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Research team explores skin cancer treatment

Research could lead to breakthrough in melanoma
Thursday, August 29, 2013

Skin cancer is the most common of all cancers. According to the American Cancer Society, approximately 76,690 new cases of melanoma have been diagnosed in the United States in 2013. Dr. Robert Delong, associate professor of biomedical sciences at Missouri State University, is committed to finding a better treatment solution.

A research team including Delong, Dr. Adam Wanekaya, associate professor of chemistry; Dr. Kartik Ghosh professor of physics, astronomy and materials science; and Dr. Richard Garrad, professor of biomedical sciences, has high hopes that a recent renewal grant of $398,000 through the National Institutes of Health’s National Cancer Institute could help find a solution to this dangerous disease.

“When you put together us four, we can compete on a national and international research level,” Delong said.

The lifetime risk of getting melanoma is 1 in 50 for Caucasians, 1 in 200 for Hispanics and 1 in 1,000 for African Americans, according to the American Cancer Society.

The team’s research goals are two-fold:

  • To be the first in the world to identify a nanomaterial that will naturally bind RNA and a protein together that won’t be toxic to normal cells while killing cancerous cells.
  • To demonstrate that these anti-cancer RNA nanoconjugates specifically alter gene expression and protein production in cultured melanoma cells. In the long-term, the team hopes to develop an animal model of melanoma for testing these anti-cancer nanomaterials once they are bound to engineered RNA and protein molecules.

Delong explained the first goal, RNA delivery:  “We want to be able to show that a certain type of RNA can be put into cancer cells and cause the cells to start to change back into normal cells. “This could one day make chemo therapy much more effective and selective.”

The National Institutes of Health’s funding for “Anti-Cancer RNA Nanoconjugates” will fund the next three years of research. This money will provide materials and supplies for experiments, student salaries for part time graduate and undergraduate students, and travel money to help cover costs for trips to visit various research conventions throughout the next three years.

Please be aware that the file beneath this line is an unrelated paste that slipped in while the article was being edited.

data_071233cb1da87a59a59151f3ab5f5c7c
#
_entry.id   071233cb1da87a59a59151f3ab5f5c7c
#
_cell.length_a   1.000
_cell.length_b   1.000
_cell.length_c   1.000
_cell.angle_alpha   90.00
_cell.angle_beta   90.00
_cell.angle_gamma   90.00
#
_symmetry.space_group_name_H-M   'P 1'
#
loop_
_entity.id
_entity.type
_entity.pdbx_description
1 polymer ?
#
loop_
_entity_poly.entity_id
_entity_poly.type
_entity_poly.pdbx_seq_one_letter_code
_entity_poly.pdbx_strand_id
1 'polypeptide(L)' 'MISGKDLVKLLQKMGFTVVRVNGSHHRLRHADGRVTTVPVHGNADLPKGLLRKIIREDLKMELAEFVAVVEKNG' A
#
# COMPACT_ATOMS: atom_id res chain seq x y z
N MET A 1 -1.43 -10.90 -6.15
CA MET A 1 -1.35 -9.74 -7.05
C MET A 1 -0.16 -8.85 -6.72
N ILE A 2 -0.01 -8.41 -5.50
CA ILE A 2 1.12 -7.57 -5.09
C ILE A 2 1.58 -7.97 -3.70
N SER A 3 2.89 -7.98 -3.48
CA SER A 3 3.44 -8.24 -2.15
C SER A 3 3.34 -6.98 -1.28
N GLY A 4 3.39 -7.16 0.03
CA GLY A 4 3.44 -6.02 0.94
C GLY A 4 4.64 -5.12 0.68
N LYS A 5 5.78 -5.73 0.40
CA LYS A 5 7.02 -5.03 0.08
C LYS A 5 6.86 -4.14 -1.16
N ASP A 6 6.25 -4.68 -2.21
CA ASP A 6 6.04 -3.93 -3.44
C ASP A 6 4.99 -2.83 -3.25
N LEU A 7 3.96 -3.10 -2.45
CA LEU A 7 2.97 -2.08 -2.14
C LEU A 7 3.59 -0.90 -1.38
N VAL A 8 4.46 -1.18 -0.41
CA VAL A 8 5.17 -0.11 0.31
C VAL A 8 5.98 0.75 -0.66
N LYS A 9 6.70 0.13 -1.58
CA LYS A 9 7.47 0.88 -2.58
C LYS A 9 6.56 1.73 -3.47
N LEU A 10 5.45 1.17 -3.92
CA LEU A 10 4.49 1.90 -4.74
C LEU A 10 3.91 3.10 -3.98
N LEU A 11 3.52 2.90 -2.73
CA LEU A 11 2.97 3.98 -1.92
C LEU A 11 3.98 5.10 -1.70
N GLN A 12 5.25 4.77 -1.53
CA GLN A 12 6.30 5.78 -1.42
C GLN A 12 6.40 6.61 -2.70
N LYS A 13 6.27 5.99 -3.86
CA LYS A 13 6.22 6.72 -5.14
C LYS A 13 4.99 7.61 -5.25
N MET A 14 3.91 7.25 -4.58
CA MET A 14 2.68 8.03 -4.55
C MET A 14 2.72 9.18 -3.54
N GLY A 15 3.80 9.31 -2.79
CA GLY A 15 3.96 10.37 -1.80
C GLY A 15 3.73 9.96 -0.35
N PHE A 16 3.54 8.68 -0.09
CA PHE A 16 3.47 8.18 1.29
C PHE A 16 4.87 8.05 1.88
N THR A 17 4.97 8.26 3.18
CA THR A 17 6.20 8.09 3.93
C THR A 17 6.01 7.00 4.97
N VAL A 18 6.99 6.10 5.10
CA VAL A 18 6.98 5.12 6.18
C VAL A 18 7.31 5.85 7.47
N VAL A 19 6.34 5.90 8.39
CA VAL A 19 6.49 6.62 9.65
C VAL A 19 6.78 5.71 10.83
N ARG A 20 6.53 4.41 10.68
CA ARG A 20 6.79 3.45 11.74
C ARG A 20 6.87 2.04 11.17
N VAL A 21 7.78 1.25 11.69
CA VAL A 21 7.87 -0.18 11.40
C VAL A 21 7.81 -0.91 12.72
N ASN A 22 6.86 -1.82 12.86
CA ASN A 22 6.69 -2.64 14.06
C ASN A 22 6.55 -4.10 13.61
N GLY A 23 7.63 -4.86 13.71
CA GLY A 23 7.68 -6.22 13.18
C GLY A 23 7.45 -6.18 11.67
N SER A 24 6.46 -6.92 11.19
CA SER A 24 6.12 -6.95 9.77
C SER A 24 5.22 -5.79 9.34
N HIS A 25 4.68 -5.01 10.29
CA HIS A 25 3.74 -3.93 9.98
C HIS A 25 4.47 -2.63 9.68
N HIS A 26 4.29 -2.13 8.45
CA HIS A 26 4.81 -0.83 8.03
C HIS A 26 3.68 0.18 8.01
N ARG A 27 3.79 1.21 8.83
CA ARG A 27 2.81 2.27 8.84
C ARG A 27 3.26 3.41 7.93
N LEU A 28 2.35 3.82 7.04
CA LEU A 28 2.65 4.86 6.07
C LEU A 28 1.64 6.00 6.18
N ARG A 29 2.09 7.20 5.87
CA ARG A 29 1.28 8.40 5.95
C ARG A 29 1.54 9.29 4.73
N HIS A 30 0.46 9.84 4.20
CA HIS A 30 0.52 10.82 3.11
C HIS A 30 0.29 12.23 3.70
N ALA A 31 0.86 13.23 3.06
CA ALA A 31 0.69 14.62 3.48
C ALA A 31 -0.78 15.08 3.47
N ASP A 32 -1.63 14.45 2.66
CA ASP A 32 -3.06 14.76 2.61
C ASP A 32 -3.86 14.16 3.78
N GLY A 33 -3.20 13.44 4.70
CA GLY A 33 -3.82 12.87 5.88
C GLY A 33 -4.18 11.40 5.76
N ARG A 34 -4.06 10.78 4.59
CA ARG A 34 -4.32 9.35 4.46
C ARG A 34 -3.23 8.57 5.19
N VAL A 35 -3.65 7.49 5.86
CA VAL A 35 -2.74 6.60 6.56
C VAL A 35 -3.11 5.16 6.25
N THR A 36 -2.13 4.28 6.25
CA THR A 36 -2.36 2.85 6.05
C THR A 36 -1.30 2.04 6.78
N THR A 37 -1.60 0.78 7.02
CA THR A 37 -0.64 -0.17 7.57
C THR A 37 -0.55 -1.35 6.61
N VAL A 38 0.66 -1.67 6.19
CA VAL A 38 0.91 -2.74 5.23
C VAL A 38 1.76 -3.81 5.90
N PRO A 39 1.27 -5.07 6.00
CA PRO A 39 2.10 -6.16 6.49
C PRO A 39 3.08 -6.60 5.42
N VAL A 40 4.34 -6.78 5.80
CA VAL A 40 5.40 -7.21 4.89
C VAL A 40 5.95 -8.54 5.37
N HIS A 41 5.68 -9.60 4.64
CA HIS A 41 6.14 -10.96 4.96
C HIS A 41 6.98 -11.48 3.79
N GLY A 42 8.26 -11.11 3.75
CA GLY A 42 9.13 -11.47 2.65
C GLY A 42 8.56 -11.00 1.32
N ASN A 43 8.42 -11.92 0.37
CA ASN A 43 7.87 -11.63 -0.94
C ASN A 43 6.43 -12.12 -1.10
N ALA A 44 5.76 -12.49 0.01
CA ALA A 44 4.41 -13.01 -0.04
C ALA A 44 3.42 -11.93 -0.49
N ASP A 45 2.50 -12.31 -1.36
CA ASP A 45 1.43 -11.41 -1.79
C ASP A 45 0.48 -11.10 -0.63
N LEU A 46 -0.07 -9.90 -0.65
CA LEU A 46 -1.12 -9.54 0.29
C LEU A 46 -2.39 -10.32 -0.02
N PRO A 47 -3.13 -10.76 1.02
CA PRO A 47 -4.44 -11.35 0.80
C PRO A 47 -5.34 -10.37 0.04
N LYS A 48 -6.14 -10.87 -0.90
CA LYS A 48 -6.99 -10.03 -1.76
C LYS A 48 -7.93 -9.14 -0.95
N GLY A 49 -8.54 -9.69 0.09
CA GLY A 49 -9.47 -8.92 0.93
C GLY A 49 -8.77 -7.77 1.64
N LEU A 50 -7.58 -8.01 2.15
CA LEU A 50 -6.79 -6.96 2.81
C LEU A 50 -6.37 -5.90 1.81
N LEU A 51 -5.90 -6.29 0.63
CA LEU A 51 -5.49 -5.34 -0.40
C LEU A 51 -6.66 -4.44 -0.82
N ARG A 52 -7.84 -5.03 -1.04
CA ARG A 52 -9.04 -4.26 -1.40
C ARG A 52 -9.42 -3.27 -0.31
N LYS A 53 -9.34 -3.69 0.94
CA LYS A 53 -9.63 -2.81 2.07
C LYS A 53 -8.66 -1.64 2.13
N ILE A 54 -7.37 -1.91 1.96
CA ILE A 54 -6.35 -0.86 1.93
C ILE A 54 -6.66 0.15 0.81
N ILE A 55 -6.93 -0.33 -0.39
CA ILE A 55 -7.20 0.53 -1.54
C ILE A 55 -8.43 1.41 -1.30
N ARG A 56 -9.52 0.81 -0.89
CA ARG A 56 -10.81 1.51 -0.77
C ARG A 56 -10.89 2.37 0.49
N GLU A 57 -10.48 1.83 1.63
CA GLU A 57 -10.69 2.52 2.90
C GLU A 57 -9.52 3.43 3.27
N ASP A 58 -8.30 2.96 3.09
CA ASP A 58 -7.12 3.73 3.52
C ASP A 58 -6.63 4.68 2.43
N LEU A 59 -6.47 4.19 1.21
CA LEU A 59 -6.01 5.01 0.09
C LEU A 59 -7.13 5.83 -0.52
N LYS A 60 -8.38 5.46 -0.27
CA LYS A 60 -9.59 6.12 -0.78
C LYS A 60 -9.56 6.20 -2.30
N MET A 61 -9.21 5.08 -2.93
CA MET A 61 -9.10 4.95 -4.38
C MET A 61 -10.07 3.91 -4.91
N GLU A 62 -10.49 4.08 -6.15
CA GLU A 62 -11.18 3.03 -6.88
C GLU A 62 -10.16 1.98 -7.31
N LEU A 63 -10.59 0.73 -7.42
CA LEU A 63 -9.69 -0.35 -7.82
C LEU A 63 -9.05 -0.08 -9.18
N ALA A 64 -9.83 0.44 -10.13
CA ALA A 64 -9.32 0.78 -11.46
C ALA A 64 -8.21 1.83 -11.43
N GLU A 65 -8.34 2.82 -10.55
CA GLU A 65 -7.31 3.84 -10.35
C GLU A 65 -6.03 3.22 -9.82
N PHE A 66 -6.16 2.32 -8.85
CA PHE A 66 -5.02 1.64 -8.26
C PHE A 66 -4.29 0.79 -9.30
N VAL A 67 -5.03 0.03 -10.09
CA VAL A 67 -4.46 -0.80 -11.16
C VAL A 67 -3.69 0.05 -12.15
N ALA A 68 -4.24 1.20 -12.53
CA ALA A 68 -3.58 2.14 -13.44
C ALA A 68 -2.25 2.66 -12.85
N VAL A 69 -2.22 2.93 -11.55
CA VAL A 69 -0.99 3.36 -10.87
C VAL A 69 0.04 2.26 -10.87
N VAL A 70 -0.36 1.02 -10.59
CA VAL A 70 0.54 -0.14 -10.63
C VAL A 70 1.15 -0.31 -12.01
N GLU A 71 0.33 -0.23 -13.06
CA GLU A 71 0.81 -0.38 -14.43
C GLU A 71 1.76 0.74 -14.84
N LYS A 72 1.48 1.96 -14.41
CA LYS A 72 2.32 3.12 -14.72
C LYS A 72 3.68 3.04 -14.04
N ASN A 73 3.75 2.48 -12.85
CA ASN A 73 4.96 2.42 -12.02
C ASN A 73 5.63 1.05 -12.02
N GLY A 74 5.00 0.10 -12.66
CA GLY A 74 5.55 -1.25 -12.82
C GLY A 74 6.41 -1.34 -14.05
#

“Without this money we would not be able to do any of the cutting edge research we are doing,” said Delong.

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About Missouri State University
Missouri State University is a public, comprehensive metropolitan system with a statewide mission in public affairs, whose purpose is to develop educated persons. The university’s identity is distinguished by its public affairs mission, which entails a campus-wide commitment to foster expertise and responsibility in ethical leadership, cultural competence and community engagement.

College of Health and Human Services
The College of Health and Human Services offers 16 undergraduate and 17 graduate and certificate programs. The academic units in the college include: biomedical sciences; communication sciences and disorders; kinesiology; nursing; physical therapy; physician assistant studies; psychology; public health;  social work; and sports medicine and athletic training. Complementing the academic course work in nationally accredited programs are clinical experiences, laboratory and research experiences and internship opportunities. Students receive comprehensive training through interdisciplinary course work, coupled with professional mentoring in the work environment.

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